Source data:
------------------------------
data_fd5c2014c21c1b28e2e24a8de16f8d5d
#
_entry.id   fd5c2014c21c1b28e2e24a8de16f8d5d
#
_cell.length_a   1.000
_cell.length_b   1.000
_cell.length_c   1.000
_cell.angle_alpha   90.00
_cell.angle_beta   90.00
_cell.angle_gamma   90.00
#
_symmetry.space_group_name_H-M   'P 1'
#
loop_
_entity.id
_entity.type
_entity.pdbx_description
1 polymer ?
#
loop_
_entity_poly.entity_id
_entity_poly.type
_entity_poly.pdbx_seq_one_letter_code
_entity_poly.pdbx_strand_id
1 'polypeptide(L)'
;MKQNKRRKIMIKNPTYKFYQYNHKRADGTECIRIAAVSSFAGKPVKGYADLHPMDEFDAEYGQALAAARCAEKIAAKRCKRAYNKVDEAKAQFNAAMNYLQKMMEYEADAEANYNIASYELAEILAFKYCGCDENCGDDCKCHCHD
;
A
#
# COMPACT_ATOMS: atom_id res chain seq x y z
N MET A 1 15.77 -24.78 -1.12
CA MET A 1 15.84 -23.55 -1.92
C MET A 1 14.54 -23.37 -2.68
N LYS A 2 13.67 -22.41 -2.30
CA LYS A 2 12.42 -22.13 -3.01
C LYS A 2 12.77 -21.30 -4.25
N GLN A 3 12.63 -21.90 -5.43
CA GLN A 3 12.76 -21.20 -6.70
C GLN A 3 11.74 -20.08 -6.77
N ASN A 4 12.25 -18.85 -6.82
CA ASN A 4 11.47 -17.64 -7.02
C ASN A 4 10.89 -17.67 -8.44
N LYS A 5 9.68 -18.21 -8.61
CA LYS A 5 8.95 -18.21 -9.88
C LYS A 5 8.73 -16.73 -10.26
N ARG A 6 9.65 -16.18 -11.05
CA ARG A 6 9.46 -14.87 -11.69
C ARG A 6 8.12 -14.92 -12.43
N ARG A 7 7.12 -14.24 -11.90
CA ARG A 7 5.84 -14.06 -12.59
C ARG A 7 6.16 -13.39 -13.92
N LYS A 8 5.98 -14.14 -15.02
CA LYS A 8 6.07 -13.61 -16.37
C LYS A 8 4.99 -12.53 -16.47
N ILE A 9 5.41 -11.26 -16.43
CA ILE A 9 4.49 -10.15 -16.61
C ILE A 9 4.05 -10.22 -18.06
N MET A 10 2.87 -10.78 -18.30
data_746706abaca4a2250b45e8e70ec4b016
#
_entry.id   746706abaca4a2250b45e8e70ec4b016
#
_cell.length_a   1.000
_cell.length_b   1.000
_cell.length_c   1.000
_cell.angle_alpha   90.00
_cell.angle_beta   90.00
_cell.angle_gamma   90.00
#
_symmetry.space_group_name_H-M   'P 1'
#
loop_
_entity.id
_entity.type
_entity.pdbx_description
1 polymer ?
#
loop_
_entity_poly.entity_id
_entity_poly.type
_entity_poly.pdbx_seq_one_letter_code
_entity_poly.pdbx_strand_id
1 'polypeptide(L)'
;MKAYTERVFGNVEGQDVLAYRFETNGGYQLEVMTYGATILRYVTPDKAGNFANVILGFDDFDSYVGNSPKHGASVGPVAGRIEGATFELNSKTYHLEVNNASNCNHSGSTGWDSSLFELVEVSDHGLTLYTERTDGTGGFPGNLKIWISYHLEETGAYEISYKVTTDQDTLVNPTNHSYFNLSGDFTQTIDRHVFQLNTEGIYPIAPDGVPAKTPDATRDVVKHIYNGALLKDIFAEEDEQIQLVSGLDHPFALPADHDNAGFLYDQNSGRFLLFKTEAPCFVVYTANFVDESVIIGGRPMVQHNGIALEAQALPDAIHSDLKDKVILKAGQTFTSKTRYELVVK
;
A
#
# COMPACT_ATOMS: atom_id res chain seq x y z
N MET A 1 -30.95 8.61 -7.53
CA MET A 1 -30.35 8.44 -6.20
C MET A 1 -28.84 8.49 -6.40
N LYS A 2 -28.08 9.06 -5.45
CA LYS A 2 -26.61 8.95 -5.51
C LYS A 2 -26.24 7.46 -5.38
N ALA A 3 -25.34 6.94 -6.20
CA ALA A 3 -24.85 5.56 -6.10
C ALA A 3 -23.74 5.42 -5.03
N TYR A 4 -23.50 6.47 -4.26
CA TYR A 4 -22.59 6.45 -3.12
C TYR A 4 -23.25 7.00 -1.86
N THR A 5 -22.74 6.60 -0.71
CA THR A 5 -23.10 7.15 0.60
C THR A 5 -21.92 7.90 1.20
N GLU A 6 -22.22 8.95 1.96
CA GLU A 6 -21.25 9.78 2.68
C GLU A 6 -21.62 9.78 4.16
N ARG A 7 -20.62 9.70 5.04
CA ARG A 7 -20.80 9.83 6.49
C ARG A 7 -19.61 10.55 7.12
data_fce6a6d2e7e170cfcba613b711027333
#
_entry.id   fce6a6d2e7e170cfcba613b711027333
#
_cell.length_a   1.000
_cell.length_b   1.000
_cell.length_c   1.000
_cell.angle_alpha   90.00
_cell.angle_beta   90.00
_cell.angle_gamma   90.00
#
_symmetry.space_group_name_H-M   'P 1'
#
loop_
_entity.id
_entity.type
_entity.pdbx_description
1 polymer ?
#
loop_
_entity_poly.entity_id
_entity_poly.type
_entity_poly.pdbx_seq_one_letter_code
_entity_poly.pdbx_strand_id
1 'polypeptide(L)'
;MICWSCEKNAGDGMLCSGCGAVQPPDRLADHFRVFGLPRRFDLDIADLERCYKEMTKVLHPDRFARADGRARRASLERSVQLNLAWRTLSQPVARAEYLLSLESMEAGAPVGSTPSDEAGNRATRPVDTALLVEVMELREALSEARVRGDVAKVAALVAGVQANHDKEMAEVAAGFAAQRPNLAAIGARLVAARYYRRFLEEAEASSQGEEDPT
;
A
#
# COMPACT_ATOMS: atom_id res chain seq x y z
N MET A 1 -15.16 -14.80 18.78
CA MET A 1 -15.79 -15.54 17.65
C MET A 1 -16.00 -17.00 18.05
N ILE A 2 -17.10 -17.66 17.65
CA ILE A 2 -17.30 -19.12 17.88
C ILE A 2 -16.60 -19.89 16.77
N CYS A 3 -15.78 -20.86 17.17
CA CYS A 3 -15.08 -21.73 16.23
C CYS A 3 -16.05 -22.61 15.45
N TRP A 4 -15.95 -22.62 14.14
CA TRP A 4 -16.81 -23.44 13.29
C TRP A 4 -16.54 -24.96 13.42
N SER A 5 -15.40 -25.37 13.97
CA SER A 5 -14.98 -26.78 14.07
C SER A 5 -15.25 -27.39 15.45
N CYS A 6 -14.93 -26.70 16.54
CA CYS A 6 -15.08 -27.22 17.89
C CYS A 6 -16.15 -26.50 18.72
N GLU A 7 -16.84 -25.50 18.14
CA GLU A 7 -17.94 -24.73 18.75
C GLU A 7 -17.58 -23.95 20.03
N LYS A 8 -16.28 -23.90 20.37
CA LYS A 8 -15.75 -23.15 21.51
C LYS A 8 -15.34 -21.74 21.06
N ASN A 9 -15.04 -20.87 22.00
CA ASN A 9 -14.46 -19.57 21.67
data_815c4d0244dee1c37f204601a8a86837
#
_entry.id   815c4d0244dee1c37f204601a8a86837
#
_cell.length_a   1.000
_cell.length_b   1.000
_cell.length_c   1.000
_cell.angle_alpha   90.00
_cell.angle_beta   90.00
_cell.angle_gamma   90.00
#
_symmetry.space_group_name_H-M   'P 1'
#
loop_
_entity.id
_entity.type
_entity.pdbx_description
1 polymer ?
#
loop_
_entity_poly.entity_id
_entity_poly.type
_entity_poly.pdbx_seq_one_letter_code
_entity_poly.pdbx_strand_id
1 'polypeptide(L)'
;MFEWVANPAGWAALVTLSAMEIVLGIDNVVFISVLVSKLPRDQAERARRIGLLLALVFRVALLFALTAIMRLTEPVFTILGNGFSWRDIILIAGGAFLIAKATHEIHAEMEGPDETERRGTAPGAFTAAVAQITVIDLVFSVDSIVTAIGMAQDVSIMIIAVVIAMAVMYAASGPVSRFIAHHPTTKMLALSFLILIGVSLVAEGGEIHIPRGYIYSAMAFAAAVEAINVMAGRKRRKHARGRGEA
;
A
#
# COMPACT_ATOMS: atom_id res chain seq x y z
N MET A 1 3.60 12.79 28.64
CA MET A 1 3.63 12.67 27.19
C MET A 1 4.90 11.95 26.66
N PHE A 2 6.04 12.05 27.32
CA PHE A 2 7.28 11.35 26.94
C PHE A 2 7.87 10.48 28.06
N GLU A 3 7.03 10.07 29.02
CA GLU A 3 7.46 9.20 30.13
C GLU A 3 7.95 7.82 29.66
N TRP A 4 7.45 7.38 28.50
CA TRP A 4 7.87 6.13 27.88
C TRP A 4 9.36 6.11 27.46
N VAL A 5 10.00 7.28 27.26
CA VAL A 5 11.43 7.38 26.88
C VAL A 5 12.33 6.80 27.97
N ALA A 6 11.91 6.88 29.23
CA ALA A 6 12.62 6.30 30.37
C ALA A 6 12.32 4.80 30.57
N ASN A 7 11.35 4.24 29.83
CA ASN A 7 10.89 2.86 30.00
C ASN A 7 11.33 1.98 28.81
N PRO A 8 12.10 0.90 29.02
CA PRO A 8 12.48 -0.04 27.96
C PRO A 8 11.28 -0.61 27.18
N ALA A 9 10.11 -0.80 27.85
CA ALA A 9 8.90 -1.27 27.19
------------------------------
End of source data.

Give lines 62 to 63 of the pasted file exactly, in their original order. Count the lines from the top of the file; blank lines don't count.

#
_cell.length_a   1.000